Homily for the Feast of St. Philip Neri
St. Philip Neri, whose feast day we celebrate today, once said:
Let no one wear a mask, otherwise he will do ill. And if he has one, let him burn it.
This quote struck me as ironic, given that we are now required to wear face-masks at church in order to try preventing the spread of Coronavirus.
Obviously Philip didn’t have pandemics in mind when he said: “If you’re wearing a mask — burn it!”
So what’s St. Philip Neri, the Second Apostle of Rome, actually getting at?
Simply put: We can’t wear masks with God.
In our first reading this morning, we get a glimpse of what an unmasked, fully-alive Christian looks like: Saint Paul knew, perhaps better than anybody else, that he was totally exposed to the Lord — that he could wear no mask before the Ever-present, All-knowing God.
In our reading from Acts today, Saint Paul says to the Ephesians: “You know how I lived among you the whole time from the day I first came…I served the Lord with all humility and with the tears and trials that came to me…I solemnly declare to you this day that I am not responsible for the blood of any of you, for I did not shrink from proclaiming to you the entire plan of God!”
St. Paul was fully himself. He wore no mask. He presented the entirety of the good news of Jesus, sincerely and without any pretense. “By the grace of God” he writes to the Corinthians, “I am what I am, and His grace to me has not been in vain.”
There’s nothing about us that isn’t already completely known and seen by the Lord. Even when we don’t understand ourselves, God understands us perfectly. There’s no corner of our lives that we can prevent Him from being present to. Everything lies open to Him. We are — in a deep and unavoidable sense — totally exposed to His gaze.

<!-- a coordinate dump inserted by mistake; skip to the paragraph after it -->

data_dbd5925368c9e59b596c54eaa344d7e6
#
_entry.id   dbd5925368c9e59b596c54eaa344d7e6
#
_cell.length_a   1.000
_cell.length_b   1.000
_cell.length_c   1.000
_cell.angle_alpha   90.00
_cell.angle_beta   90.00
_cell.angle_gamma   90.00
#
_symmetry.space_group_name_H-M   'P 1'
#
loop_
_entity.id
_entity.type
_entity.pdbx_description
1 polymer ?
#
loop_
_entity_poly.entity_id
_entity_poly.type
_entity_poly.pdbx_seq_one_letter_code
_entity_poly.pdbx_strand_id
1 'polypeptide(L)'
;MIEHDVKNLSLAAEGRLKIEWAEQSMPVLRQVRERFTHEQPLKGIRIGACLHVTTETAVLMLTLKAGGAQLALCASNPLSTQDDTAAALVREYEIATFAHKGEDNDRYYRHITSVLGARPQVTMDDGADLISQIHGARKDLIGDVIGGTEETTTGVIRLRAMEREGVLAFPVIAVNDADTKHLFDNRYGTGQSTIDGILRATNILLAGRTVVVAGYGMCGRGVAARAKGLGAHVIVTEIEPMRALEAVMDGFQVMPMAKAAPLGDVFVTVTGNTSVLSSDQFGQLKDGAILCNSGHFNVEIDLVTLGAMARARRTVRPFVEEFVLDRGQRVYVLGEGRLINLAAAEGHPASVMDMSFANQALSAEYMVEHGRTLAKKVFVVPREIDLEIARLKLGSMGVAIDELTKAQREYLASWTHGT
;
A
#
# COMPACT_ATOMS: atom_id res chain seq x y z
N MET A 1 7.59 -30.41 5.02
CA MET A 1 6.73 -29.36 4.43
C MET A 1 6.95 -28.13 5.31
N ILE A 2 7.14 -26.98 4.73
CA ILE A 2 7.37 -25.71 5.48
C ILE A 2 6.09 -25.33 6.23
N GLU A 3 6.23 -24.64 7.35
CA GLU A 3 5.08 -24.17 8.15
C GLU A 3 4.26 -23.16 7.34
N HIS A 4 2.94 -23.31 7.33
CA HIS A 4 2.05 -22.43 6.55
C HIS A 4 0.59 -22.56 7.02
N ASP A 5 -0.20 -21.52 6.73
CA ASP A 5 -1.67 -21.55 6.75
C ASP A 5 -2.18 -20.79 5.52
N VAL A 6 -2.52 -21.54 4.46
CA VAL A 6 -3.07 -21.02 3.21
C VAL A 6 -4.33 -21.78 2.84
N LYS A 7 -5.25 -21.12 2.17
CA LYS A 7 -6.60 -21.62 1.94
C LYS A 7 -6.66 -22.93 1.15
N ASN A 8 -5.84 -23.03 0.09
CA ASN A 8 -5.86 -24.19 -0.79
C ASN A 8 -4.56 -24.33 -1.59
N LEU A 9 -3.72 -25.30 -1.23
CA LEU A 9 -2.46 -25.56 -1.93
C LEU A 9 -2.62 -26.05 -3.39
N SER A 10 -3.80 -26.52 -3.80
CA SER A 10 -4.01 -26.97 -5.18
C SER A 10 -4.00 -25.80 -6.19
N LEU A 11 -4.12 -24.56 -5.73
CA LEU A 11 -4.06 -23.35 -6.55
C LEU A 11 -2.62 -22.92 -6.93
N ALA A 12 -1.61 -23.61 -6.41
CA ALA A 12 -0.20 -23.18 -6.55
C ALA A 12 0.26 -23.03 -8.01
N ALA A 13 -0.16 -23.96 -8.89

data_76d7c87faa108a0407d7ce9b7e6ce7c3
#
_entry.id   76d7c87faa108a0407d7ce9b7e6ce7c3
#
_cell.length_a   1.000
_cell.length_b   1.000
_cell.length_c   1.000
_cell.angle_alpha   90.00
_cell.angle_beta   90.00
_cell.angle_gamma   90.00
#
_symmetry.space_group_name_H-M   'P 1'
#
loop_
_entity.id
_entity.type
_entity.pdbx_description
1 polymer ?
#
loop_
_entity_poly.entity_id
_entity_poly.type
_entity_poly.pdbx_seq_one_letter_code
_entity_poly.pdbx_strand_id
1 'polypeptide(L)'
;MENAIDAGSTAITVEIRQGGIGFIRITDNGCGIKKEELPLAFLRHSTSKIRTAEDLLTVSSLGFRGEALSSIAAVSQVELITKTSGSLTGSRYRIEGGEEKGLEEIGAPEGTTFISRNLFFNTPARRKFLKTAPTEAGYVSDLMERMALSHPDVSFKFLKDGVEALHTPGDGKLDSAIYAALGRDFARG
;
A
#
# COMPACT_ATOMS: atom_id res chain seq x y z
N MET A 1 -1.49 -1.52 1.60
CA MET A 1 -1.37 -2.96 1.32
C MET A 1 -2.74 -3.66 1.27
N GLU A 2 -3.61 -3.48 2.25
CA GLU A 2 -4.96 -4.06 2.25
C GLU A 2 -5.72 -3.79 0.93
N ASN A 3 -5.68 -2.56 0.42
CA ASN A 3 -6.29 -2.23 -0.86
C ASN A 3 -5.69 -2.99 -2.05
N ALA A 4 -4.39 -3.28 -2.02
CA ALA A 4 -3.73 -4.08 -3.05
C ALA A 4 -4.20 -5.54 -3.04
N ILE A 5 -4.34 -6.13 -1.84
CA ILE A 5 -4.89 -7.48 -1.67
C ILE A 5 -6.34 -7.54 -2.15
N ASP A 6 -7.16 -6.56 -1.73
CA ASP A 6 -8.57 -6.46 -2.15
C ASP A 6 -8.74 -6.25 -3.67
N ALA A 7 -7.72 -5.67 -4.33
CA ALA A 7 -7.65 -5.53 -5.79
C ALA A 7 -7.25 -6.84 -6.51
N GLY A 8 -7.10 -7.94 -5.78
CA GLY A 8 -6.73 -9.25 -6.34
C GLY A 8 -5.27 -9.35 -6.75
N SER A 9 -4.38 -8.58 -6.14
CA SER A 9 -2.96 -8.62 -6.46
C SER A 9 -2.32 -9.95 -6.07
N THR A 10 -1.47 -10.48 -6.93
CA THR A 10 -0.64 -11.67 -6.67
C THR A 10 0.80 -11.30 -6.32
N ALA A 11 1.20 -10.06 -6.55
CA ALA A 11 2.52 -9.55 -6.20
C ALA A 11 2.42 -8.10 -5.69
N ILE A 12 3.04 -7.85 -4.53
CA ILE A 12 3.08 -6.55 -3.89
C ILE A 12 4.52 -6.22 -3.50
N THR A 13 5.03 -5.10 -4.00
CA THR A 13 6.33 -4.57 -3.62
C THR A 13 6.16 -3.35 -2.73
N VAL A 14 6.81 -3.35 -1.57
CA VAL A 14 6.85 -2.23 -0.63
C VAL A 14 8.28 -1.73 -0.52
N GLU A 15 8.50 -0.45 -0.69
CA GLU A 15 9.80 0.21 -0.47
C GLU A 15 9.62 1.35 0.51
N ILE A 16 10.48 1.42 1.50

This might make us nervous — there are very likely aspects of our lives that we’d rather the Lord NOT see. Behaviors, attitudes, thoughts that convict or embarrass us.
“No, you can’t love the real me,” we might say. “Here: Love this mask instead, God. It’s much easier to love!”
But we must remember: There is no aspect of our lives where God is not already LOVING us.
Are we willing to let Him love us? Jesus was sent to save unmasked sinners — He came to a dark and dead world, not merely to hand out masks and pretend we’re all ok, but to crucify our sins on a Cross: He came to prove that God is not against us, but is actually eternally FOR us.
Why bother hiding behind a mask anymore?
There’s no room for masks in Heaven.
Besides, God doesn’t wear masks with us!
He has revealed Himself to us — most definitively in His Son, Jesus!
We just heard in our Gospel today: “This is eternal life, that they should know you, the only true God, and the one whom you sent, Jesus Christ.”
Eternal life is to know the one, true, unmasked God. If we want to live forever with this God who is Himself present and available, willing to show us his wounds, radically exposed to us in the Blessed Sacrament — then we ought to take Philip Neri’s bold advice in return:
“If you’re wearing a mask — burn it!”
Excellent homily!! I love this. Thank you, Father Ferguson!
I looked for the history and context of this saying, and found it in the English translation of Pietro Giacomo Bacci’s Life of Saint Philip Neri, Apostle of Rome, published by Richardson & Sons in 1847 (volume 1, pages 201-202): “In the time of the Carnival he used to send his young penitents to act plays, in order to prevent their going to the Corso or to the exhibition of immodest comedies. It was for the same purpose that he introduced the pilgrimage to the Seven Churches, and the spiritual conferences in open places, as at Montecavallo, or Sant’ Onofrio, or in any other place which he considered convenient; and when he once heard that one of the youths had worn a mask, he rebuked him sharply, telling him he had done wrong, and that he was to be careful not to go to the masquerade any more, but to burn the mask.” So the admonition really had to do simply with avoiding occasions of sin.